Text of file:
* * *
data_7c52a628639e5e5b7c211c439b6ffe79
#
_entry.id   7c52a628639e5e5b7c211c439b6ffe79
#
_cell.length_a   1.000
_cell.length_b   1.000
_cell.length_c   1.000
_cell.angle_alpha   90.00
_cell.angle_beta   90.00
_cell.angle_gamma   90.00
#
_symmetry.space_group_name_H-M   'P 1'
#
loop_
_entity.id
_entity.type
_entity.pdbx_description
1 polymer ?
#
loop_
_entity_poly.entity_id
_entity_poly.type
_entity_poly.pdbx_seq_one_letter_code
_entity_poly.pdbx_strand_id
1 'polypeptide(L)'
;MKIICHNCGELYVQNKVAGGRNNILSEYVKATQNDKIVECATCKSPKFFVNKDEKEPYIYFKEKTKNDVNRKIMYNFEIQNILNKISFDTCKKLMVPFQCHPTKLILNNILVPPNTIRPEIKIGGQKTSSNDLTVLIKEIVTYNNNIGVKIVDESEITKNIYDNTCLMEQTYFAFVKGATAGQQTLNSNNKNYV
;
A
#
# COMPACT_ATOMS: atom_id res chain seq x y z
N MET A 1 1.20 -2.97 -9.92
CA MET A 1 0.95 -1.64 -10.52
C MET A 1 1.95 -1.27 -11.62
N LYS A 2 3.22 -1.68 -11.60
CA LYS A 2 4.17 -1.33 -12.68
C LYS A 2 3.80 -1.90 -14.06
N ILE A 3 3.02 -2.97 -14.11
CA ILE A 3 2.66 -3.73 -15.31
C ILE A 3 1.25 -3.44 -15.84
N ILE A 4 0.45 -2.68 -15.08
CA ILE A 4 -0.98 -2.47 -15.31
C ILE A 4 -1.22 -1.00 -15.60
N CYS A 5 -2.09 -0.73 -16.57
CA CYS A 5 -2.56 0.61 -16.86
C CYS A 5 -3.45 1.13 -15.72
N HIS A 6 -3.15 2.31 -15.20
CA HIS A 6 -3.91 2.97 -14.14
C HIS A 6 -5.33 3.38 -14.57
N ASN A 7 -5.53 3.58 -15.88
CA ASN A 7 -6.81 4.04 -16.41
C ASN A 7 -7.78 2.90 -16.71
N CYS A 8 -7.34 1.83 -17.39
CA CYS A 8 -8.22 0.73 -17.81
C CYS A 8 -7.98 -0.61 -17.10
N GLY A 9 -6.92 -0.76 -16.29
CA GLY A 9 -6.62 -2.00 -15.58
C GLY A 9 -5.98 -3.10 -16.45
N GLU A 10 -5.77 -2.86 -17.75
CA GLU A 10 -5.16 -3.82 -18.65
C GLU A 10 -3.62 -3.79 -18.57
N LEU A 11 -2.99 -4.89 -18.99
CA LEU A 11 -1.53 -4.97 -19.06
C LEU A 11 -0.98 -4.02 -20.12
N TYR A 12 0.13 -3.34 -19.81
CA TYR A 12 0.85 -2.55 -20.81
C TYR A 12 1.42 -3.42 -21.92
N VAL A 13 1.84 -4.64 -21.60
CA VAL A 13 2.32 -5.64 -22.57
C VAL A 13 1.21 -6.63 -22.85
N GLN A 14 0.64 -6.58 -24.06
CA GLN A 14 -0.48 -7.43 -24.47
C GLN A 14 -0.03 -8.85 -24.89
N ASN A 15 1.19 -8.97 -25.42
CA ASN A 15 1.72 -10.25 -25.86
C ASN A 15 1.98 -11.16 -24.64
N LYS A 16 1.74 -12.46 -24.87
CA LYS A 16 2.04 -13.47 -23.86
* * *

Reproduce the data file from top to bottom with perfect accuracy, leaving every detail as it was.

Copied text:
data_7c52a628639e5e5b7c211c439b6ffe79
#
_entry.id   7c52a628639e5e5b7c211c439b6ffe79
#
_cell.length_a   1.000
_cell.length_b   1.000
_cell.length_c   1.000
_cell.angle_alpha   90.00
_cell.angle_beta   90.00
_cell.angle_gamma   90.00
#
_symmetry.space_group_name_H-M   'P 1'
#
loop_
_entity.id
_entity.type
_entity.pdbx_description
1 polymer ?
#
loop_
_entity_poly.entity_id
_entity_poly.type
_entity_poly.pdbx_seq_one_letter_code
_entity_poly.pdbx_strand_id
1 'polypeptide(L)'
;MKIICHNCGELYVQNKVAGGRNNILSEYVKATQNDKIVECATCKSPKFFVNKDEKEPYIYFKEKTKNDVNRKIMYNFEIQNILNKISFDTCKKLMVPFQCHPTKLILNNILVPPNTIRPEIKIGGQKTSSNDLTVLIKEIVTYNNNIGVKIVDESEITKNIYDNTCLMEQTYFAFVKGATAGQQTLNSNNKNYV
;
A
#
# COMPACT_ATOMS: atom_id res chain seq x y z
N MET A 1 1.20 -2.97 -9.92
CA MET A 1 0.95 -1.64 -10.52
C MET A 1 1.95 -1.27 -11.62
N LYS A 2 3.22 -1.68 -11.60
CA LYS A 2 4.17 -1.33 -12.68
C LYS A 2 3.80 -1.90 -14.06
N ILE A 3 3.02 -2.97 -14.11
CA ILE A 3 2.66 -3.73 -15.31
C ILE A 3 1.25 -3.44 -15.84
N ILE A 4 0.45 -2.68 -15.08
CA ILE A 4 -0.98 -2.47 -15.31
C ILE A 4 -1.22 -1.00 -15.60
N CYS A 5 -2.09 -0.73 -16.57
CA CYS A 5 -2.56 0.61 -16.86
C CYS A 5 -3.45 1.13 -15.72
N HIS A 6 -3.15 2.31 -15.20
CA HIS A 6 -3.91 2.97 -14.14
C HIS A 6 -5.33 3.38 -14.57
N ASN A 7 -5.53 3.58 -15.88
CA ASN A 7 -6.81 4.04 -16.41
C ASN A 7 -7.78 2.90 -16.71
N CYS A 8 -7.34 1.83 -17.39
CA CYS A 8 -8.22 0.73 -17.81
C CYS A 8 -7.98 -0.61 -17.10
N GLY A 9 -6.92 -0.76 -16.29
CA GLY A 9 -6.62 -2.00 -15.58
C GLY A 9 -5.98 -3.10 -16.45
N GLU A 10 -5.77 -2.86 -17.75
CA GLU A 10 -5.16 -3.82 -18.65
C GLU A 10 -3.62 -3.79 -18.57
N LEU A 11 -2.99 -4.89 -18.99
CA LEU A 11 -1.53 -4.97 -19.06
C LEU A 11 -0.98 -4.02 -20.12
N TYR A 12 0.13 -3.34 -19.81
CA TYR A 12 0.85 -2.55 -20.81
C TYR A 12 1.42 -3.42 -21.92
N VAL A 13 1.84 -4.64 -21.60
CA VAL A 13 2.32 -5.64 -22.57
C VAL A 13 1.21 -6.63 -22.85
N GLN A 14 0.64 -6.58 -24.06
CA GLN A 14 -0.48 -7.43 -24.47
C GLN A 14 -0.03 -8.85 -24.89
N ASN A 15 1.19 -8.97 -25.42
CA ASN A 15 1.72 -10.25 -25.86
C ASN A 15 1.98 -11.16 -24.64
N LYS A 16 1.74 -12.46 -24.87
CA LYS A 16 2.04 -13.47 -23.86